The Landmark Music Festival Seeks to Save Our Front Yard

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Music festivals might not be inherently geeky. I get that. Think of big, multiday festivals and you might envision something like Coachella, Bonnaroo, or Burning Man, right?

Well, this weekend in Washington, DC, the Landmark Music Festival debuts with an impressive lineup and an even more impressive cause: the Trust for the National Mall. The primary purpose of this festival is to repair the crumbling pathways, polluted waters, and weed-infested swaths of dirt that have come to be the norm around some of our country’s most famous monuments and landmarks.

Tourists to the National Mall (the most visited national park in the country, which sees 29 million annual visitors) often imagine the space to be as they see it in movies – acres and acres of pristine grounds dotted with perfectly polished granite and marble memorials.

And truthfully, once they’re here, they’re often so mesmerized by the famous structures that they fail to see the details. I understand that. Seeing the Washington Monument, Lincoln Memorial, or Vietnam Memorial in person (especially for the first time) is fairly awe-inspiring, and they really are gorgeous.

As a local, though, I can tell you that this part of the city, though beautiful, is falling apart. It’s a far cry from the ideal presented by Hollywood. The monuments themselves aren’t exactly in danger of toppling or turning to dust, but the landscaping and hardscaping that surround the National Mall’s 13 memorials and monuments have become kind of pathetic. It’s a sad reality.

A perfect example? In April of 2014, a 3′ x 5′ chunk of limestone fell from the ceiling of the Jefferson Memorial. It still hasn’t been replaced.

For years, the heart of the National Mall has looked like this:

National Mall Damage 09.17

And recently, it’s looked even worse, as bulldozers have torn up the grass in an ongoing turf restoration project that has all but closed off the grassy part of the National Mall between the U.S. Capitol and the Washington Monument.

It’s almost literally been loved to death.

The Landmark Music Festival, then, is intended to serve as a platform to educate a new generation of Americans about the values, ideals, and history of America’s “Front Yard” while also providing vital funds to meet the hundreds of millions of dollars in maintenance backlog currently facing the National Mall.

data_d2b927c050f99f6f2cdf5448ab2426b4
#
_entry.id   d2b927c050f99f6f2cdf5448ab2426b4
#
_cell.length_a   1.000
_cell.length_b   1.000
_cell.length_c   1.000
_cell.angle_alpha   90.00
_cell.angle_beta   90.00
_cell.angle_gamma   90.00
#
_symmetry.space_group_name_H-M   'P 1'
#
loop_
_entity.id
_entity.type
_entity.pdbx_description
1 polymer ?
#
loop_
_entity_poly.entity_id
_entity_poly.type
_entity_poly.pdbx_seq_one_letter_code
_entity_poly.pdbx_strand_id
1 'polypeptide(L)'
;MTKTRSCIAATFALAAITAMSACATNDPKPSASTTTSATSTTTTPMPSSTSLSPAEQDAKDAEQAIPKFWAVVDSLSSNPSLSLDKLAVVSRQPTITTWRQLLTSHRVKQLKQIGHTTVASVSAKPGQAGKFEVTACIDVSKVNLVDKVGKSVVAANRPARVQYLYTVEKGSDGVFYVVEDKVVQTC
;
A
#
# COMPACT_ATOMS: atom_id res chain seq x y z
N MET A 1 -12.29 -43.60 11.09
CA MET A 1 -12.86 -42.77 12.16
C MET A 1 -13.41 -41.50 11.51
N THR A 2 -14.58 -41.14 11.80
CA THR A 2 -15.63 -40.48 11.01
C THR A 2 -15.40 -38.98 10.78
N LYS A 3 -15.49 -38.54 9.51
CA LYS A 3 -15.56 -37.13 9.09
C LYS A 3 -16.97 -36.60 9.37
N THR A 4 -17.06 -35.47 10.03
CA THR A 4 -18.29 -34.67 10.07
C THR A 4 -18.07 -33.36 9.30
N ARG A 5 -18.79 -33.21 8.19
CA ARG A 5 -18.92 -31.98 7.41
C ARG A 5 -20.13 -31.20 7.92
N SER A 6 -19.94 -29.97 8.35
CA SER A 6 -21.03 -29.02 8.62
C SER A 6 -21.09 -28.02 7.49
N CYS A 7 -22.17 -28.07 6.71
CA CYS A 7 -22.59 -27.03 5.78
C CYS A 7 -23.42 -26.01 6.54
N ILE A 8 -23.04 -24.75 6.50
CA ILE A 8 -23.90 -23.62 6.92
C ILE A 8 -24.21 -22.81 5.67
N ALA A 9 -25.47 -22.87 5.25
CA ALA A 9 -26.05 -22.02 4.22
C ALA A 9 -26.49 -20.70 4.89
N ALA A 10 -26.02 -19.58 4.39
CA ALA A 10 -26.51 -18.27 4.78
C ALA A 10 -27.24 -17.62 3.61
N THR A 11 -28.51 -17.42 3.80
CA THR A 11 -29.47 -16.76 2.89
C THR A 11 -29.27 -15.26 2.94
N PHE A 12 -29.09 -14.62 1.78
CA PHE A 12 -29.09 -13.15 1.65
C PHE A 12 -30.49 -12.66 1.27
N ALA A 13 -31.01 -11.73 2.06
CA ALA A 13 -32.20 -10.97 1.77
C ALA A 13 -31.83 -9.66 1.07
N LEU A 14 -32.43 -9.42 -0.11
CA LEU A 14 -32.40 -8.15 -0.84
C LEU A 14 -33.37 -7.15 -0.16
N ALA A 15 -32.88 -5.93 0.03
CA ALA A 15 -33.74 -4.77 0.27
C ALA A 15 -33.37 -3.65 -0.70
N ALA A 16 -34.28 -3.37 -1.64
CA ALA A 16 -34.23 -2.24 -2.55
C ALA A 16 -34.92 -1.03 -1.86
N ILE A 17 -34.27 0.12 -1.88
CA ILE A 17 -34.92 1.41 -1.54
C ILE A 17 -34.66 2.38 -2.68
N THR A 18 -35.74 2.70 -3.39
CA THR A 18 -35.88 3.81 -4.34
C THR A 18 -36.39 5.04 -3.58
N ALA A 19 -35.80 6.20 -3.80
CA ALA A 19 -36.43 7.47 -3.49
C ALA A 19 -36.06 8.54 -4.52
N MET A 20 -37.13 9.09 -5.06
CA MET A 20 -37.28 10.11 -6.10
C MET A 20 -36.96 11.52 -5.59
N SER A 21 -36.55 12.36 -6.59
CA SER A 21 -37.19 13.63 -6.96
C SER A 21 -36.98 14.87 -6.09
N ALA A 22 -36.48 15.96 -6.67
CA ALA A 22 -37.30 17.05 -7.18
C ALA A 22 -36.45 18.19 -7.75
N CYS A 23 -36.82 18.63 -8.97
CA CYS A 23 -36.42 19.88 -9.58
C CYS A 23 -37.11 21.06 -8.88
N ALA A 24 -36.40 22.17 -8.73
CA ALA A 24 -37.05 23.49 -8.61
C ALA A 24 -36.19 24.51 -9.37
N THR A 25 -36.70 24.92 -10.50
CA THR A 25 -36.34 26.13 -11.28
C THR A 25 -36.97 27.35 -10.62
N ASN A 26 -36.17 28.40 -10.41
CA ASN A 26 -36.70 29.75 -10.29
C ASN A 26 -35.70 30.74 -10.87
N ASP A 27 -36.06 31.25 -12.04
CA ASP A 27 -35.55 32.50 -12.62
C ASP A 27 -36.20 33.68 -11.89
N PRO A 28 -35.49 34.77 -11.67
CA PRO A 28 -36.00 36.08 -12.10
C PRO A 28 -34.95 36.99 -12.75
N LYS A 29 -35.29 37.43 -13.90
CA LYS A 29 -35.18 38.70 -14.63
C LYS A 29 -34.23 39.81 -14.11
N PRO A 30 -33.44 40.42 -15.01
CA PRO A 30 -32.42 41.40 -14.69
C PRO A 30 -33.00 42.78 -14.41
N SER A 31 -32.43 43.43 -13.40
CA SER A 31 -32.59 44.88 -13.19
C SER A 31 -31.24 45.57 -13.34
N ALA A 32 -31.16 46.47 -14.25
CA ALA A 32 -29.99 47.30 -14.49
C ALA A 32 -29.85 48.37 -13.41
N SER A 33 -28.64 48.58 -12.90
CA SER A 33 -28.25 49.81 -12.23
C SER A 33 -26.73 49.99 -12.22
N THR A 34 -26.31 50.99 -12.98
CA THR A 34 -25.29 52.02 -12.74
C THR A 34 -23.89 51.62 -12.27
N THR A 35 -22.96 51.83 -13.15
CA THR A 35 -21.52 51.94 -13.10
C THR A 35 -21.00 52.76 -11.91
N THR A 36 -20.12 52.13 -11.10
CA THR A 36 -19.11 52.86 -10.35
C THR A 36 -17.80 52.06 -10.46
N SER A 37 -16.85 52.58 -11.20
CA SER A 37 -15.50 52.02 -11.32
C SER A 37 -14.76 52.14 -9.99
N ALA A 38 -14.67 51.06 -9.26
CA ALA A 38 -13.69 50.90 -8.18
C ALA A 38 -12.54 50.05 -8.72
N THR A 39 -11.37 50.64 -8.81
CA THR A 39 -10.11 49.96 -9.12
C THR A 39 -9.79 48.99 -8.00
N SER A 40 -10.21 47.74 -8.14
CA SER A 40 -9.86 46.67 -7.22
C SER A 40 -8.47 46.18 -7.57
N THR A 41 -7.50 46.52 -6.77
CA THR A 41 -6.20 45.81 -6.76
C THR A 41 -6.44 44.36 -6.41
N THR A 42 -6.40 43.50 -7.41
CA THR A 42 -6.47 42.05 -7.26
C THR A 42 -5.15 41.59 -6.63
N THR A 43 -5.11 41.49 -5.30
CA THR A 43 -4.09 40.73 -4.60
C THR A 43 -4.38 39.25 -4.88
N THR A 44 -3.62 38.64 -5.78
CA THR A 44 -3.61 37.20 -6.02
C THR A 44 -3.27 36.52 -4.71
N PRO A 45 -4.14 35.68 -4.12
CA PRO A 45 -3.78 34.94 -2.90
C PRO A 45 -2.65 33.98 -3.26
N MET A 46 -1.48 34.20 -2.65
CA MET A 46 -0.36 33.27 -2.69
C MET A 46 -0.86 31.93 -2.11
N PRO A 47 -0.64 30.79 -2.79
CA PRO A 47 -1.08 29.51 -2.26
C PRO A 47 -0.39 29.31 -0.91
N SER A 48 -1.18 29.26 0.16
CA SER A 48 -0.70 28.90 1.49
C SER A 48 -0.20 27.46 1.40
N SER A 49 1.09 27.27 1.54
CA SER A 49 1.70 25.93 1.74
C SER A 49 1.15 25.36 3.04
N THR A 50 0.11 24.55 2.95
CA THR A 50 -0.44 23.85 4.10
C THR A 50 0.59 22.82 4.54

I know what you’re thinking. The National Mall is a national park and part of the National Park Service, which is in turn part of the Department of the Interior. Doesn’t it benefit from federal funds? Yes. But the National Park Service is facing a $11.49 billion repair and maintenance backlog for all national parks and an estimated $852 million for the National Mall alone. The federally approved budget can only go so far. It’s basically enough to keep the lights on and the doors open.

The Trust for the National Mall is the official non-profit partner of the National Park Service dedicated to restoring and improving the National Mall. It’s been 30 years since the last major renovation of the National Mall (following the bicentennial in 1976), and seeing as how next year is the 100th anniversary of the National Park Service…now seems like a good time to give it some love.

This weekend, the first-ever Landmark Music Festival features an impressive lineup of more than 40 acts that will play on five stages in West Potomac Park (which borders the Tidal Basin between the Lincoln and Jefferson Memorials).

Lineup

Tickets are still available here, and the weather looks like it’s going to be spectacular. Can’t make it to DC this weekend? You can still experience the festival online. Yahoo will exclusively live stream select acts on both Saturday and Sunday. The Landmark Live Stream can be watched on the Landmark homepage, Live Nation Channel on Yahoo, or through the Yahoo Screen mobile app (iOS and Android) and connected devices (Apple TV, Roku, Xbox). The full schedule can be found here.

Want to help raise awareness? On the Landmark Campaign’s website, you’ll find a “virtual National Mall,” where you can spread the word by taking a few minutes to build and share a virtual monument for someone who’s made a difference in your life. Let the world know why that person deserves his or her own monument on the National Mall!

Want to contribute financially? Visit www.nationalmall.org/give to donate.

America’s national parks are one of her greatest treasures. As Americans, we love them. There’s no denying that. But we abuse them. We take them for granted. And we can do better. Let’s give back, protect, and preserve these amazing places and structures for generations to come.

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